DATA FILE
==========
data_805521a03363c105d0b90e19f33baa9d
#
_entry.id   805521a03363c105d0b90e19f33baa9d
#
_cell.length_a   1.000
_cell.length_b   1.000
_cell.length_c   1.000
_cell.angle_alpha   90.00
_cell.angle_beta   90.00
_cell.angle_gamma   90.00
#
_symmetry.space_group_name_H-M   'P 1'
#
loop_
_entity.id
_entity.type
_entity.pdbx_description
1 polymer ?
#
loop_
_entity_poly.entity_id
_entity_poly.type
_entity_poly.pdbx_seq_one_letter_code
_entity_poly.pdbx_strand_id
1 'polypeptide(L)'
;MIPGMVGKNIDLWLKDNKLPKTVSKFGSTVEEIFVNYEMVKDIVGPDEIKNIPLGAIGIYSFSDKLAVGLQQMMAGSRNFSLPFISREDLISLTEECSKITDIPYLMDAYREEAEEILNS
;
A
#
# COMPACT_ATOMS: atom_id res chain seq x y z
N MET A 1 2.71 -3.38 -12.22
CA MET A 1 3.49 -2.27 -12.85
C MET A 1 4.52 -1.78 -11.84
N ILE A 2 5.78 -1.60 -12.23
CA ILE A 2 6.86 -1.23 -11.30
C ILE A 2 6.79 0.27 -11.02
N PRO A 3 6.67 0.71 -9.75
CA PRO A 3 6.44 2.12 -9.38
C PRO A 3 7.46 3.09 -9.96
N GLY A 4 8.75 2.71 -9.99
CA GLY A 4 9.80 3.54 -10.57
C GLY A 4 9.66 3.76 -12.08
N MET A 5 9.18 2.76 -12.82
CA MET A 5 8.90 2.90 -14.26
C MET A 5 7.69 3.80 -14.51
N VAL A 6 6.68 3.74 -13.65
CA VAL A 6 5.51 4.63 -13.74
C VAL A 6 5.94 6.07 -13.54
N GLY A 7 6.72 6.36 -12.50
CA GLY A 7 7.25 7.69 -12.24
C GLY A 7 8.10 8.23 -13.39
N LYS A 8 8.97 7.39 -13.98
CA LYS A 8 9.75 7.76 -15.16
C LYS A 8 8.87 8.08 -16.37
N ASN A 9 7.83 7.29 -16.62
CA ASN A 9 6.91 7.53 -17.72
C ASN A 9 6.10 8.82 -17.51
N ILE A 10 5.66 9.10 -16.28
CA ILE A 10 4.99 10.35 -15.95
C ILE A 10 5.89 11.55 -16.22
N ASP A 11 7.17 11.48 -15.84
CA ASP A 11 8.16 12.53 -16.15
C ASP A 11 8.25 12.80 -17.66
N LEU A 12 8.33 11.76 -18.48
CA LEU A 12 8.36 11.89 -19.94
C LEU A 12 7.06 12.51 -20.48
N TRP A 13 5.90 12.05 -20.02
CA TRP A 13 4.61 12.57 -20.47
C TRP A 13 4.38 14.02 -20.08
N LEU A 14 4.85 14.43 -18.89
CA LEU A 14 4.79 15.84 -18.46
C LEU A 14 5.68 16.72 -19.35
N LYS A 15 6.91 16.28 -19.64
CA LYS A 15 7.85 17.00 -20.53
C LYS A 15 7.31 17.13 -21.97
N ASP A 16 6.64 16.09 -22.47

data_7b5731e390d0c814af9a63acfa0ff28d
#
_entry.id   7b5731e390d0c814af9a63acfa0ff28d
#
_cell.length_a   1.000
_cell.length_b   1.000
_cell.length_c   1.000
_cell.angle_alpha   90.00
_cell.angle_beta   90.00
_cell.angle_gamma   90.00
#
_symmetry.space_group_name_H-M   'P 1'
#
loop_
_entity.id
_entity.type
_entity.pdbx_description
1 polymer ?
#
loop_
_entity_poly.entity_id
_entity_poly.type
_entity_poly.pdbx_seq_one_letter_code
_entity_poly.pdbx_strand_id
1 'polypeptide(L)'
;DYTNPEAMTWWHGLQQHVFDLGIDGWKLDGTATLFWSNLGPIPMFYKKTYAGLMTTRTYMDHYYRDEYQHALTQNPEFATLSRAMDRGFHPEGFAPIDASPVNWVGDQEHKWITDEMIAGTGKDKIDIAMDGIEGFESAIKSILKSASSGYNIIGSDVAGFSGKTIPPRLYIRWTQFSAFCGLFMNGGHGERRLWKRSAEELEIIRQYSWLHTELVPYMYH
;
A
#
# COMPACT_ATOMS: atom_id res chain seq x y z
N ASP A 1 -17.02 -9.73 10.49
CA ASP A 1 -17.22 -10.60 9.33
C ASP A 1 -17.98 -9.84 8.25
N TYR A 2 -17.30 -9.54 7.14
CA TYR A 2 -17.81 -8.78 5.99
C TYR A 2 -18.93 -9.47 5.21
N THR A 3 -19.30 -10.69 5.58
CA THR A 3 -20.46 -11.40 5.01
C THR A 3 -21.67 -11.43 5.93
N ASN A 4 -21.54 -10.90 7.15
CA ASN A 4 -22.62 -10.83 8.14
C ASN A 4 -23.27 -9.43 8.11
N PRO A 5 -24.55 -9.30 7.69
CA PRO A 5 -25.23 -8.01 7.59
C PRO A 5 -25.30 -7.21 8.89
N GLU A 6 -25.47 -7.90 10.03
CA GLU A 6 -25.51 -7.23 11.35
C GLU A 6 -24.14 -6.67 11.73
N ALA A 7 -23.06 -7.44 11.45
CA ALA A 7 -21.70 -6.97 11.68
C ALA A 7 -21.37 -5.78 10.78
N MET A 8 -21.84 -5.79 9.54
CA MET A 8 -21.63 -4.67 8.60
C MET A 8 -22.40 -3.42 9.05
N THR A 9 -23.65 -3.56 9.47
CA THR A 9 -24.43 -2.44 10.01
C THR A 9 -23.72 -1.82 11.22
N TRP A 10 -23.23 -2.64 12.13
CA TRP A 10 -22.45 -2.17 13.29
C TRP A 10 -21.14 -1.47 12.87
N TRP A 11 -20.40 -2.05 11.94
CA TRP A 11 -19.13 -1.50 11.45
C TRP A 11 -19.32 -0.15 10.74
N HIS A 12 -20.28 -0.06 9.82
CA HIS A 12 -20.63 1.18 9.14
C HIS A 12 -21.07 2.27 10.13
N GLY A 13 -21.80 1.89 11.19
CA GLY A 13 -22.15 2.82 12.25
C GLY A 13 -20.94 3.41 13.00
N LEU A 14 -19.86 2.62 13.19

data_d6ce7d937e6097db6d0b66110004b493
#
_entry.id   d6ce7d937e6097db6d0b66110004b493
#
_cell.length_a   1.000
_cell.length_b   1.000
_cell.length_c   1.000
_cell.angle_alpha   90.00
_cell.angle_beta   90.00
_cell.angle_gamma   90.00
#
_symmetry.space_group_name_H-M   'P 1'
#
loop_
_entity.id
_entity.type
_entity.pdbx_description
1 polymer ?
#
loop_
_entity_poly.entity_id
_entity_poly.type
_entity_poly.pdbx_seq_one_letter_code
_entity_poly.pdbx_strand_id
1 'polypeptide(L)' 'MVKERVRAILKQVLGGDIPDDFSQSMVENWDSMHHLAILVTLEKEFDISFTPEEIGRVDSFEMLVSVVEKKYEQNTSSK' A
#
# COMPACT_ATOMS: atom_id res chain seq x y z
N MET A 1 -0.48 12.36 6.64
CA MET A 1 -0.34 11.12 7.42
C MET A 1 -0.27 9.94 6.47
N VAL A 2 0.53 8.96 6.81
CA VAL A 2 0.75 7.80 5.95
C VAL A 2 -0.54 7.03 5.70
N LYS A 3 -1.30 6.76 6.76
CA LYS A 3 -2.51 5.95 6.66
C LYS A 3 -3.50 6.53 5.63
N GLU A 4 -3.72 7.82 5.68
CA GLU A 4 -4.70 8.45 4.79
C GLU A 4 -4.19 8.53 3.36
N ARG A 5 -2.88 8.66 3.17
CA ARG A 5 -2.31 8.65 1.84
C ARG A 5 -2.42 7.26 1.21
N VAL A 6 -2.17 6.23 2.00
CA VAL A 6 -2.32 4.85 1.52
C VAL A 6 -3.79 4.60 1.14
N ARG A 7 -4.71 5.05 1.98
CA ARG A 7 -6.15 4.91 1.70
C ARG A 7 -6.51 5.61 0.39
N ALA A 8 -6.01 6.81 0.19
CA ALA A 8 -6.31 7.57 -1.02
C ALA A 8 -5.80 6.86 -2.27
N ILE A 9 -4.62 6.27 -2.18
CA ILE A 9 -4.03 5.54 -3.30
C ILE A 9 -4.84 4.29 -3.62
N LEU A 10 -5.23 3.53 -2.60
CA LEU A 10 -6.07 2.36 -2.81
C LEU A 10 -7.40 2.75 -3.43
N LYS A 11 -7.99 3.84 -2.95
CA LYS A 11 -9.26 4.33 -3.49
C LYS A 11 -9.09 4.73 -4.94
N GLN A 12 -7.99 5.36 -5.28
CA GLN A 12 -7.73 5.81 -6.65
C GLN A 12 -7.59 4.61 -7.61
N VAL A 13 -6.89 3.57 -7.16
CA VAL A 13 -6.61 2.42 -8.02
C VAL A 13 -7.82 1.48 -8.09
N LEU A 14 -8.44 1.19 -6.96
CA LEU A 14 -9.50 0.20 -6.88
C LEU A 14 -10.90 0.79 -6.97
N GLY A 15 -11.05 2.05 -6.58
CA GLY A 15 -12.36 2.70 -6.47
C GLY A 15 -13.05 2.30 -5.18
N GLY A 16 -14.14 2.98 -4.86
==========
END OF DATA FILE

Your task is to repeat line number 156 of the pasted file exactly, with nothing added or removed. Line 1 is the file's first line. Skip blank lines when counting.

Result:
_cell.angle_gamma   90.00